The drive through Wyoming’s Snowy Range is certainly one of the country’s most beautiful mountain drives. At its most dramatic point, the road reveals views like this one: granite cliffs rise above alpine lakes, while outcrops of colorful rocks provide places to hike and climb.
When planning my trip through Wyoming, I had first planned to cut through the center of the state. But then I realized, on that route, I would miss the Snowy Range, so I changed my entire vacation plan. That’s why it was especially frustrating, when I awoke in Saratoga, Wyoming, to find this:
The tiny town of Saratoga, on the western side of the Snowy Range, was socked in with clouds and rain. It was miserable — cold, damp, grey. Add to it, I was feeling lousy from the elevation, which made the prospect of climbing several thousand feet higher seem like a very bad idea. Before I left Saratoga, I considered another option: driving north to Interstate 80, then down to Laramie. It would, no doubt, be flatter, but it was terribly out of the way. Not to mention, I had rearranged my entire trip to allow a drive across the Snowy Range. I really didn’t have a choice. I had to go across the mountains.
[tmt_info =””]From Saratoga, Wyoming, head south on Wyoming Route 130, then continue to follow Route 130 as it turns east. [/tmt_info]
It takes about 20 miles from Saratoga, before the drive begins to get interesting. For most of those first 20 miles, the road is lined with trees. You’re gaining elevation, but the view isn’t very exciting. Then, suddenly, mountains begin to appear ahead of you…
… and as you round one magnificent curve, everything changes. You have no choice but to stop and stare at the incredible mountains that just appeared out of nowhere. They reminded me of the Tetons — tall, sharp, and right there in front of you, with nothing blocking the view of the entire range. Unfortunately, the sun still wasn’t shining, but at least the rain had stopped.
Lake Marie is located at the side of the road, wedged in between the mountains and the highway. Behind it, Schoolhouse Rock and The Diamond rise to 11,440 and 11,720 feet, respectively. One trail allows you to hike to the top of both mountains, while another (much easier, and paved trail) circles around the front of Lake Marie.
[tmt_info =””]Before you get to Lake Marie, you will pass another lake. Silver Lake is on the right (south) side of the road, and I don’t remember seeing it, however, there is a trail available, and you can hike down to it. [/tmt_info]
[tmt_info =””]If you have a few hours to spend hiking, consider this loop route: from Lake Marie, take the trail to Schoolhouse Rock, then continue on the backside of the mountains, past The Diamond, Old Main, and Medicine Bow Peak. The trail then drops down to Lookout Lake, before returning to Lake Marie. Total distance is probably about 8 miles — I don’t know for sure — but it would be worth it.[/tmt_info]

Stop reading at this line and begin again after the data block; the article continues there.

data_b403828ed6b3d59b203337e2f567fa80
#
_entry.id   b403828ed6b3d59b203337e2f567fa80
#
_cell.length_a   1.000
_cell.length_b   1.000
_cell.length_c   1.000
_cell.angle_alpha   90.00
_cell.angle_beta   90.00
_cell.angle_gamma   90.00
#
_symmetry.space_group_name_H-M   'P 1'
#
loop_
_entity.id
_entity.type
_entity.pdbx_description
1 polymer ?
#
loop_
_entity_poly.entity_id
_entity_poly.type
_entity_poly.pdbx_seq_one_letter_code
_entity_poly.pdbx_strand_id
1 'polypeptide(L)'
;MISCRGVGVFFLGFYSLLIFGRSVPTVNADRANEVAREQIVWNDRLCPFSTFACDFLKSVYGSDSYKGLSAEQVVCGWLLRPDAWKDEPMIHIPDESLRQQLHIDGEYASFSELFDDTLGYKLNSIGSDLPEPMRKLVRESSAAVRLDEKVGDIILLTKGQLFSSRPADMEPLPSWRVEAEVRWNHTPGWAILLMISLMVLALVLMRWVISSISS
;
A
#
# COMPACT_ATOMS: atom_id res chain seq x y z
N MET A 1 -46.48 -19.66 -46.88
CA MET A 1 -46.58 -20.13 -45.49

I can only imagine how beautiful this scene would be, with a little blue sky and sunshine.
Lake Marie drains over a small cascade on the lake’s southwest corner (next to the parking lot). That creek then runs underneath the highway, and continues on through French Creek Canyon. Cross the road…
… and follow the creek into the canyon.
There’s another small lake here…
… and a foot bridge that crosses the creek. From here, you can make a quick loop back to the road…
… or you can continue on into the canyon. There’s a very rough trail to follow, and much of the time you’ll be scrambling over rocks (no difficult climbing required — you probably won’t even need to use your hands). As I hiked down the valley, I noticed one of the surrounding hills seemed steep, but climbable, so I headed up the hillside for a look around.
About halfway up the hill, there’s a great view of the mountains. But I wasn’t satisfied. I kept climbing to the top of the hill…
… where the view got even better.
This is the view straight down into the valley. Look closely and you can see the road and the foot bridge.
As I kicked back on the edge of the cliff, the clouds started to break up, just a little. The weather still wasn’t perfect, but it was getting better. I thought about how I had considered skipping this road entirely, in favor of I-80. What a mistake that would have been!
After hanging out on top of the world for a few minutes, I descended back into the valley…
… then finished the loop trip around the small lake, and returned to the car. But, I had only driven a few hundred feet, before stopping again, at Mirror and Lookout Lakes.
Note: This trip was first published in 2008.